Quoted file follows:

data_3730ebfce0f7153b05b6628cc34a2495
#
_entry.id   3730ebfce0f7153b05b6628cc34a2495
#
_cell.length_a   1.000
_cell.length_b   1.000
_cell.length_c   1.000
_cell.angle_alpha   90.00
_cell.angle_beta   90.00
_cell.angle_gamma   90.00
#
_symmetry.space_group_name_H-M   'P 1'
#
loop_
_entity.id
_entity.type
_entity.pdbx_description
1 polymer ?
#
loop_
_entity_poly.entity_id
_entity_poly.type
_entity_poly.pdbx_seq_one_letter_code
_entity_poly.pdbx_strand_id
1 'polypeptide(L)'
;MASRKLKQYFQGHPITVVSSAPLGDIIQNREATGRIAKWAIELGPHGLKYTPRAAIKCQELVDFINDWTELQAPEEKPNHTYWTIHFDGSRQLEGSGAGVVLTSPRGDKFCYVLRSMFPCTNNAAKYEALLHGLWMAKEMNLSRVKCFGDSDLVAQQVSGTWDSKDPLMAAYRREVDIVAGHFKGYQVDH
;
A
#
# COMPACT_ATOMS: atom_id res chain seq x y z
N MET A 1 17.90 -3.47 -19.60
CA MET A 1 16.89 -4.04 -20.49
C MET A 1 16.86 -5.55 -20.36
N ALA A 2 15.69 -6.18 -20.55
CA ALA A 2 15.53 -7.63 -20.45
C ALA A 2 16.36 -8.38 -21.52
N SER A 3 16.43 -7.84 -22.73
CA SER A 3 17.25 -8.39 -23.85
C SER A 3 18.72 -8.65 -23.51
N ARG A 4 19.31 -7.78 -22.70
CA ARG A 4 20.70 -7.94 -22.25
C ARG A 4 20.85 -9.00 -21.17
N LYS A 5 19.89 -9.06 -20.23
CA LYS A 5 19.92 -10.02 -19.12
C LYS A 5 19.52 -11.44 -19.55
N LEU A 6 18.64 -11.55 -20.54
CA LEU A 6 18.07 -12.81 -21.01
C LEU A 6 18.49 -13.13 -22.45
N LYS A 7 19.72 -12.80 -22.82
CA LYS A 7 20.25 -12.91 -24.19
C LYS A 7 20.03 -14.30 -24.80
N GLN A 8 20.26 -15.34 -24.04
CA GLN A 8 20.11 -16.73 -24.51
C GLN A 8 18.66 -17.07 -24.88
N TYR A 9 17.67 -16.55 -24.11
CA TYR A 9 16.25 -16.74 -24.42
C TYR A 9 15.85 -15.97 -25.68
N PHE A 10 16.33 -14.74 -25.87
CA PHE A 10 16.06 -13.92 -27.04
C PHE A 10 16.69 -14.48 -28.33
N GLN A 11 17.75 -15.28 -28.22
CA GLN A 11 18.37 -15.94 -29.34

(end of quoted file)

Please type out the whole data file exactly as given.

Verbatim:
data_3730ebfce0f7153b05b6628cc34a2495
#
_entry.id   3730ebfce0f7153b05b6628cc34a2495
#
_cell.length_a   1.000
_cell.length_b   1.000
_cell.length_c   1.000
_cell.angle_alpha   90.00
_cell.angle_beta   90.00
_cell.angle_gamma   90.00
#
_symmetry.space_group_name_H-M   'P 1'
#
loop_
_entity.id
_entity.type
_entity.pdbx_description
1 polymer ?
#
loop_
_entity_poly.entity_id
_entity_poly.type
_entity_poly.pdbx_seq_one_letter_code
_entity_poly.pdbx_strand_id
1 'polypeptide(L)'
;MASRKLKQYFQGHPITVVSSAPLGDIIQNREATGRIAKWAIELGPHGLKYTPRAAIKCQELVDFINDWTELQAPEEKPNHTYWTIHFDGSRQLEGSGAGVVLTSPRGDKFCYVLRSMFPCTNNAAKYEALLHGLWMAKEMNLSRVKCFGDSDLVAQQVSGTWDSKDPLMAAYRREVDIVAGHFKGYQVDH
;
A
#
# COMPACT_ATOMS: atom_id res chain seq x y z
N MET A 1 17.90 -3.47 -19.60
CA MET A 1 16.89 -4.04 -20.49
C MET A 1 16.86 -5.55 -20.36
N ALA A 2 15.69 -6.18 -20.55
CA ALA A 2 15.53 -7.63 -20.45
C ALA A 2 16.36 -8.38 -21.52
N SER A 3 16.43 -7.84 -22.73
CA SER A 3 17.25 -8.39 -23.85
C SER A 3 18.72 -8.65 -23.51
N ARG A 4 19.31 -7.78 -22.70
CA ARG A 4 20.70 -7.94 -22.25
C ARG A 4 20.85 -9.00 -21.17
N LYS A 5 19.89 -9.06 -20.23
CA LYS A 5 19.92 -10.02 -19.12
C LYS A 5 19.52 -11.44 -19.55
N LEU A 6 18.64 -11.55 -20.54
CA LEU A 6 18.07 -12.81 -21.01
C LEU A 6 18.49 -13.13 -22.45
N LYS A 7 19.72 -12.80 -22.82
CA LYS A 7 20.25 -12.91 -24.19
C LYS A 7 20.03 -14.30 -24.80
N GLN A 8 20.26 -15.34 -24.04
CA GLN A 8 20.11 -16.73 -24.51
C GLN A 8 18.66 -17.07 -24.88
N TYR A 9 17.67 -16.55 -24.11
CA TYR A 9 16.25 -16.74 -24.42
C TYR A 9 15.85 -15.97 -25.68
N PHE A 10 16.33 -14.74 -25.87
CA PHE A 10 16.06 -13.92 -27.04
C PHE A 10 16.69 -14.48 -28.33
N GLN A 11 17.75 -15.28 -28.22
CA GLN A 11 18.37 -15.94 -29.34